MADISON, Wis. – With the Fourth of July holiday weekend fast approaching, the Department of Natural Resources (DNR) reminds the public that fireworks are prohibited on DNR-managed lands. Restricted areas include state parks, forests and state-owned public hunting and fishing areas.
Fireworks are regulated in Wisconsin, and a permit may be required depending on the specific type of fireworks. It is best to check with local officials before purchasing them and lighting them.
Most wildfires caused by fireworks occur during the weeks leading up to and after the Fourth of July holiday or under extended drought conditions. Wildfires can start anytime the ground is not completely snow-covered. The DNR recommends being especially cautious with fireworks, and all fires, when the fire danger is elevated and fires spread quickly and burn more intensely, especially in the spring and during periods of summer drought.
Anyone using fireworks should take precautions to prevent wildfires now and during the next few weeks. Exploding fireworks, such as firecrackers, m-70s, bottle rockets and roman candles, cause the most fireworks-related wildfires.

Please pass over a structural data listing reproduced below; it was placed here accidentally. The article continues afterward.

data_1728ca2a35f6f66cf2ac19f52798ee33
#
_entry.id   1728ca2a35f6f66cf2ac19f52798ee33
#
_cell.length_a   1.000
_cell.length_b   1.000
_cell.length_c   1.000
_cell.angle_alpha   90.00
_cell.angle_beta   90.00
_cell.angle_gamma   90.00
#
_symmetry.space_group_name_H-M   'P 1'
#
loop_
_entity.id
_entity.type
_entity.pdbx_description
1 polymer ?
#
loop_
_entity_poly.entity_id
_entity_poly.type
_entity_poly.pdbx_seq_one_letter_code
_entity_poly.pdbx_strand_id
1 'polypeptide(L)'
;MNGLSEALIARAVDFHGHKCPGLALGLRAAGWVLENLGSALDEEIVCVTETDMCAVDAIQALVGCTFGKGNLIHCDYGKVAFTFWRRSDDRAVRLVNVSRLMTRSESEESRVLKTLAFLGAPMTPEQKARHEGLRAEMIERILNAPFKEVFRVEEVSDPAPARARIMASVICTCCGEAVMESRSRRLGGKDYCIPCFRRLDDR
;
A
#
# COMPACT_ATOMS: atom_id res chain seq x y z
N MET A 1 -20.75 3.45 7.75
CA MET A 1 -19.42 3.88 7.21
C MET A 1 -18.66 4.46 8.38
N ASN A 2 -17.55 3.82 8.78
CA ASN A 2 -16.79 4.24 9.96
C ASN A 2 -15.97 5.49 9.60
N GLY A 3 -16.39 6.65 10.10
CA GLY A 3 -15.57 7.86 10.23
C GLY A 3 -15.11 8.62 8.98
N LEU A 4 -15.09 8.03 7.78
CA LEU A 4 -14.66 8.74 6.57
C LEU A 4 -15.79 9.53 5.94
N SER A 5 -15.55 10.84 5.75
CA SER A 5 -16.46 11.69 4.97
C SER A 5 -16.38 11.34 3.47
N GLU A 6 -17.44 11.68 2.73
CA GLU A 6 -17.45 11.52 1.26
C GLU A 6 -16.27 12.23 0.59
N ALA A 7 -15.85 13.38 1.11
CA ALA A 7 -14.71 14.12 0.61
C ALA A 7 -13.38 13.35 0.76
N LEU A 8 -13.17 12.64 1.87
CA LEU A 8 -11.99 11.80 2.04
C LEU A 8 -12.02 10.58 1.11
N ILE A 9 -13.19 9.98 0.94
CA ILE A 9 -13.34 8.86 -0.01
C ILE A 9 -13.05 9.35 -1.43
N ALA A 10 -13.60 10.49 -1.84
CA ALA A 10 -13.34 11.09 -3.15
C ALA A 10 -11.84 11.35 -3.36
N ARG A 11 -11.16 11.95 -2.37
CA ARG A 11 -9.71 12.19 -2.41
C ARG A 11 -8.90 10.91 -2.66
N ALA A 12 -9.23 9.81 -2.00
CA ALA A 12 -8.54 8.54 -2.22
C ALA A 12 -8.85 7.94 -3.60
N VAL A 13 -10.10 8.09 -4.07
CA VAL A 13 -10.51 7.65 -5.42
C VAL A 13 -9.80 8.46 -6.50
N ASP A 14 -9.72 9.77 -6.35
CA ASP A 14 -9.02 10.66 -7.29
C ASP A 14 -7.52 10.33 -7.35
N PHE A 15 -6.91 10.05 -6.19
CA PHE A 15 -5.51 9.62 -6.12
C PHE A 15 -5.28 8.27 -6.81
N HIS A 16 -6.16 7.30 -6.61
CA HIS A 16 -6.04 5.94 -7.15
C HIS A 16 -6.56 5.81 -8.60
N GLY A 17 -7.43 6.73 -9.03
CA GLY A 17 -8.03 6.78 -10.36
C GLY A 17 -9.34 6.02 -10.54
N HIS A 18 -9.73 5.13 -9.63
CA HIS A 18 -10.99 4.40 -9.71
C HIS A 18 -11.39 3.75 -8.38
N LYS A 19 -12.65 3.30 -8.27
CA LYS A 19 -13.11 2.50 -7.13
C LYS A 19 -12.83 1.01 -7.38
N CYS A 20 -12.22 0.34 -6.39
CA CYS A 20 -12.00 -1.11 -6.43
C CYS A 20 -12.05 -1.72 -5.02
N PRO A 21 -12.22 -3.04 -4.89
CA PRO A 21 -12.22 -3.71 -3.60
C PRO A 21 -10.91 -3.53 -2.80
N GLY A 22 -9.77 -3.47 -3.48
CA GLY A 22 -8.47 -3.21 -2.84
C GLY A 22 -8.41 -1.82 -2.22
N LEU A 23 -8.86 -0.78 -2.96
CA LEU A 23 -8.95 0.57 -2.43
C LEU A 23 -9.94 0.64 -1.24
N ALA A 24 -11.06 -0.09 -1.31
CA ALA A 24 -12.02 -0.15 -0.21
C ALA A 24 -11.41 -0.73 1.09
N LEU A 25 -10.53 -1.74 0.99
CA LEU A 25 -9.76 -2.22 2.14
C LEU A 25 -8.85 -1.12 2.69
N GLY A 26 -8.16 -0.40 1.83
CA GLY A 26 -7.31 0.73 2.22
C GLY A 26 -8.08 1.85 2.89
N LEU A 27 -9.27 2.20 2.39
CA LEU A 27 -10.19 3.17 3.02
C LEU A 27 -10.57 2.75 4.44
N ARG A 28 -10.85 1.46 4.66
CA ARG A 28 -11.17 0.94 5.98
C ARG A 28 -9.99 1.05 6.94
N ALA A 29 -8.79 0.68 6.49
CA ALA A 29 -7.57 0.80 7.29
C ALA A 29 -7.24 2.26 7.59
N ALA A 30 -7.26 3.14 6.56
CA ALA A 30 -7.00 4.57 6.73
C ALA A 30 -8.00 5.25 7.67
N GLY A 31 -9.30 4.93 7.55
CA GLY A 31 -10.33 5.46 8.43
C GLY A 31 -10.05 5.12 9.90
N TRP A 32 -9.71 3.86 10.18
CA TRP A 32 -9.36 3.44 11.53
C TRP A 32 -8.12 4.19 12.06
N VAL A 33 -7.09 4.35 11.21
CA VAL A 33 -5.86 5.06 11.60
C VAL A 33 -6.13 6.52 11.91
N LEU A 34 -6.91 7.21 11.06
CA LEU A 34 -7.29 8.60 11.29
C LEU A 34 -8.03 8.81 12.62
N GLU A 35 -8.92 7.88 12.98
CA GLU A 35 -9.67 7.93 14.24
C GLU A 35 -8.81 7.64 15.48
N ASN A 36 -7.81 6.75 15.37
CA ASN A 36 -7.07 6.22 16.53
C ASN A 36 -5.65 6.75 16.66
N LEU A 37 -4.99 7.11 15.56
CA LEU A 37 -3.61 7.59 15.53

Although holiday favorites such as sparklers and fountains are not defined as fireworks per state law, they do pose a significant fire threat, particularly near grassy areas in hot and dry weather.
A citation for illegal fireworks in a state park or forest can cost up to $200.50. Violators, or parents of violators, could be responsible for the total costs of extinguishing a fire and up to twice the cost of damages.
Anyone planning on camping in a Wisconsin State Park or forest during the Fourth of July weekend should enjoy fireworks displays in nearby communities — not at picnic areas, campsites or other areas within state parks, forests and trails.
While fire danger levels are mostly moderate throughout Wisconsin, all fireworks have the potential to cause a wildfire. Most wildfires caused by fireworks typically occur around the Fourth of July holiday.
In addition to threatening the health of Wisconsin lands, fireworks could also have health effects on people due to the chemical properties they may contain and emit into the air. Anyone responsible for starting a wildfire in Wisconsin is liable for the cost of putting the fire out and any damages.
Before using fire of any kind in the outdoors:
- Know the daily fire danger
- Obtain the proper permits
- Choose a safe area free of flammable materials
- Have water and tools nearby
- Make sure fireworks are entirely out and cold before leaving